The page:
“Anybody with money gets more respect, anybody with age gets more respect, and that is usually the men”
Y: What are some of the biggest barriers you see in your field?
There is a real brotherhood among male co founders so they’re constantly upping each other. We need more women in our fields to be able to have this.One of the problems you face as a woman is not knowing – are these problems the same that others face? Or is it extra cause I am a woman? There are no other women to compare with or exchange experiences with. I would like to see more girls. Anybody with money gets more respect, anybody with age gets more respect, and that is usually the men. That unfair allocation of respect is difficult. I was pushed out of tech by boys who talked to me in a patronizing manner when I was 20 and I still see this happening today. That’s sad, in a decade nothing has changed.
I want to build an organization that gives girls the opportunity to contribute. But tech giants swoop up the few girls there are at engineering schools and they pay better. By taking the few girls that have “made it” they create more hurdles for females in general in the future because as a female you aren’t encouraged to take risks or speak out or even believe in yourself, which is what you need if you want to become an entrepreneur. This means women aren’t becoming entrepreneurs, and they won’t be any time soon. But you need female entrepreneurs to have more female entrepreneurs, to take women into a higher income bracket and create a disposable income to support even more female entrepreneurs in the future. So it’s a cycle that just continues. Five years from today I will either be a millionaire or I will be broke. But I am just one. If there were twenty of us, we would have at least half of us as millionaires and we could invest in other women.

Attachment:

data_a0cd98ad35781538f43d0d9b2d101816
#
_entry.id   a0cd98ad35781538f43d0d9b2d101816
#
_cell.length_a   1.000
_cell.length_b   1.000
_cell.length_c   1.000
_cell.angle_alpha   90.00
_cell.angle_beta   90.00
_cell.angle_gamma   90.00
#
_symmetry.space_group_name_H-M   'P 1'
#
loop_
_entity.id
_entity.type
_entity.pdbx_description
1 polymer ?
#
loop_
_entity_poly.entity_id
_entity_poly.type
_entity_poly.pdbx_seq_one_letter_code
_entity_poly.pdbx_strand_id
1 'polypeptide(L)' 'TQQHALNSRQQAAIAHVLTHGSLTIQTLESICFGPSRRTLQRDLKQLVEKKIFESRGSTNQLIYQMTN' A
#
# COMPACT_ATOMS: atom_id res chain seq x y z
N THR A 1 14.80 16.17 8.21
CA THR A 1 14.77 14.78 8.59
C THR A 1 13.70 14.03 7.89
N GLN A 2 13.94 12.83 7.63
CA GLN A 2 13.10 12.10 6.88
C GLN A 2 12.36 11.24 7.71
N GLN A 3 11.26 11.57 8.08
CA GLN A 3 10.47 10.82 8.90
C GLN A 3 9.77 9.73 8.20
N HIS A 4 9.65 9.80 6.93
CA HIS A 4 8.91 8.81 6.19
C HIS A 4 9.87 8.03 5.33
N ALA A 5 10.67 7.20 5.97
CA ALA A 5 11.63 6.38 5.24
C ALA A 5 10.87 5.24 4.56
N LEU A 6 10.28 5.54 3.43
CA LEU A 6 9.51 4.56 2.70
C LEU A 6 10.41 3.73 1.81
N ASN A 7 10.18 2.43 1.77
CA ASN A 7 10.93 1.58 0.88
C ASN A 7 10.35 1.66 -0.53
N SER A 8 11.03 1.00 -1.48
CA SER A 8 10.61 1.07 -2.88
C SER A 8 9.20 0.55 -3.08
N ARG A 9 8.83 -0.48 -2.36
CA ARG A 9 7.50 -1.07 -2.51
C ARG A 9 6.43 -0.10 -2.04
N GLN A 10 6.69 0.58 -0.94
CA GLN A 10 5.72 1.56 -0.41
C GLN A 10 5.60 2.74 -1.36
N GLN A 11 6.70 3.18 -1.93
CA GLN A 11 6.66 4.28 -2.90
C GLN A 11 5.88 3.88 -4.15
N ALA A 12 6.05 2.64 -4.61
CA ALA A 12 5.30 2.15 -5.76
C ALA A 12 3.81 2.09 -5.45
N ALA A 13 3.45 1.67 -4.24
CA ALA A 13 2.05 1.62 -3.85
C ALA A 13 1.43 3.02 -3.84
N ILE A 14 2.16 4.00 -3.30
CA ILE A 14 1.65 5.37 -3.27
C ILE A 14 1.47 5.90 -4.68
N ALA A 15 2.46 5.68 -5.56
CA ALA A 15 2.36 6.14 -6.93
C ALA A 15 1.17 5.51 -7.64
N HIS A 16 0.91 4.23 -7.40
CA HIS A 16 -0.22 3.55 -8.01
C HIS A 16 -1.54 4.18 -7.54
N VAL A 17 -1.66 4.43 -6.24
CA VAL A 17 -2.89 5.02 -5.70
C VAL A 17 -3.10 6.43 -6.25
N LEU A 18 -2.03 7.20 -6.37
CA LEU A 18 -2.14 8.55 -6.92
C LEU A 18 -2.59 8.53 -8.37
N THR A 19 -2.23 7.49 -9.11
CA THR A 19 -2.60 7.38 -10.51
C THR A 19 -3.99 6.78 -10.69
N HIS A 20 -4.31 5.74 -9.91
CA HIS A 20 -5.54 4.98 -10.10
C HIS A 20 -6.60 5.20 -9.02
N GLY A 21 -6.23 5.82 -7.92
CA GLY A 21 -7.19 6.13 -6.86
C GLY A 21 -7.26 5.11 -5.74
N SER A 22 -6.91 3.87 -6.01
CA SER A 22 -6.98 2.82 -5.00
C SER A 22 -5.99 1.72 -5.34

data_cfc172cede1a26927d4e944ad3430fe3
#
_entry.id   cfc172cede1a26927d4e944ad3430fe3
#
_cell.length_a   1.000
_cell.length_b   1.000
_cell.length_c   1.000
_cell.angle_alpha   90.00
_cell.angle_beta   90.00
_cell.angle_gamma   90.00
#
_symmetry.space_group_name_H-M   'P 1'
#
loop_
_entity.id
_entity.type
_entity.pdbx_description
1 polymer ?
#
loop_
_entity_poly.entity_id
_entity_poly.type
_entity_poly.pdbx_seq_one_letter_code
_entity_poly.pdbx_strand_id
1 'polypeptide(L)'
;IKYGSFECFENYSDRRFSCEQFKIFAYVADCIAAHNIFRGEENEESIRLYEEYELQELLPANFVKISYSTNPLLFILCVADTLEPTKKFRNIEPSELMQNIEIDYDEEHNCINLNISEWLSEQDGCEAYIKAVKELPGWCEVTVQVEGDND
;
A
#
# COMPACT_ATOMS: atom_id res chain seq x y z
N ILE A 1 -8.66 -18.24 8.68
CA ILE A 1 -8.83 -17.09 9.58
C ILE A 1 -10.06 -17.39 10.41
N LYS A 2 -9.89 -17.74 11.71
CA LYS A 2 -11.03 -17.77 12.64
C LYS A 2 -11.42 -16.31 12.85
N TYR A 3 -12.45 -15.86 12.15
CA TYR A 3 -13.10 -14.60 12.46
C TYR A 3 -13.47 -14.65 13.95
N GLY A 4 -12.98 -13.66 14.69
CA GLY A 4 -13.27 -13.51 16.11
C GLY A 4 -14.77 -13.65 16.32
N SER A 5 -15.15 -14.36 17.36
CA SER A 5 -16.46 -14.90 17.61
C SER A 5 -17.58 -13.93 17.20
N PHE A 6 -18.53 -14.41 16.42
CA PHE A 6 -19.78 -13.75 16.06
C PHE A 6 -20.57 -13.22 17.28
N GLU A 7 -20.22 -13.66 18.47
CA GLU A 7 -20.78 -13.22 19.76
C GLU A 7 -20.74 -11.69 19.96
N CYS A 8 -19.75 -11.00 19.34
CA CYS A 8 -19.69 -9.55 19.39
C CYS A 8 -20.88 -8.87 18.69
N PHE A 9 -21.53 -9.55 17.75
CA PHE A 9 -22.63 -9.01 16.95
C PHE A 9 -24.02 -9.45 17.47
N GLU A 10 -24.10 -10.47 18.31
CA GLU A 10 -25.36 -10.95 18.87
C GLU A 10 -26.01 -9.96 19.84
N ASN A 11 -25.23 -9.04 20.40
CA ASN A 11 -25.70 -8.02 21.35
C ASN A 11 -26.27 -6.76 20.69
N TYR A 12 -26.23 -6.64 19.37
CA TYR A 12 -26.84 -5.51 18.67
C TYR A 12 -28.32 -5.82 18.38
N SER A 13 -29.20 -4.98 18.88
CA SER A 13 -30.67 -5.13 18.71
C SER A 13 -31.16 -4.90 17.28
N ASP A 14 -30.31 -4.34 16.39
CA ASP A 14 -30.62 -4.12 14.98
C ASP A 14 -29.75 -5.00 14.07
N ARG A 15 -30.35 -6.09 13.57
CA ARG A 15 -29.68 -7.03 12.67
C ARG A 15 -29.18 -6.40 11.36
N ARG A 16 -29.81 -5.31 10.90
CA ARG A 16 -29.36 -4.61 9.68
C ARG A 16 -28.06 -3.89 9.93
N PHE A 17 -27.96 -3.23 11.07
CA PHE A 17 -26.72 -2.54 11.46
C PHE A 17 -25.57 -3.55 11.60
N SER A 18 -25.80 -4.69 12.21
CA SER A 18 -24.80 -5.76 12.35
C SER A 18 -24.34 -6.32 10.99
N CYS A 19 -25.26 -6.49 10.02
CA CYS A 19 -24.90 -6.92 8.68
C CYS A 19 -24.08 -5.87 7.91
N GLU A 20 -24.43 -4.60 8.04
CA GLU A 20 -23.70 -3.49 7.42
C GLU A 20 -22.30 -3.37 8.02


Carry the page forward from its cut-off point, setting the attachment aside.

“You have to take that first leap. You have to be courageous, aspire big.”
Y: What advice do you have for women starting in this field?
A: Take risks. Women need to have big dreams – solving plastic pollution, planting 100,000 acres of forest, putting a rocket on mars. Whatever you want to do. If you only ever climb the small rocks, you’ll never have the stamina to climb the big ones. You have to take that first leap. You have to be courageous, aspire big. They call entrepreneurship this journey where you jump off a cliff and build a set of wings on the way down. Have courage in yourself and your abilities. Take risks. Have trust in the world.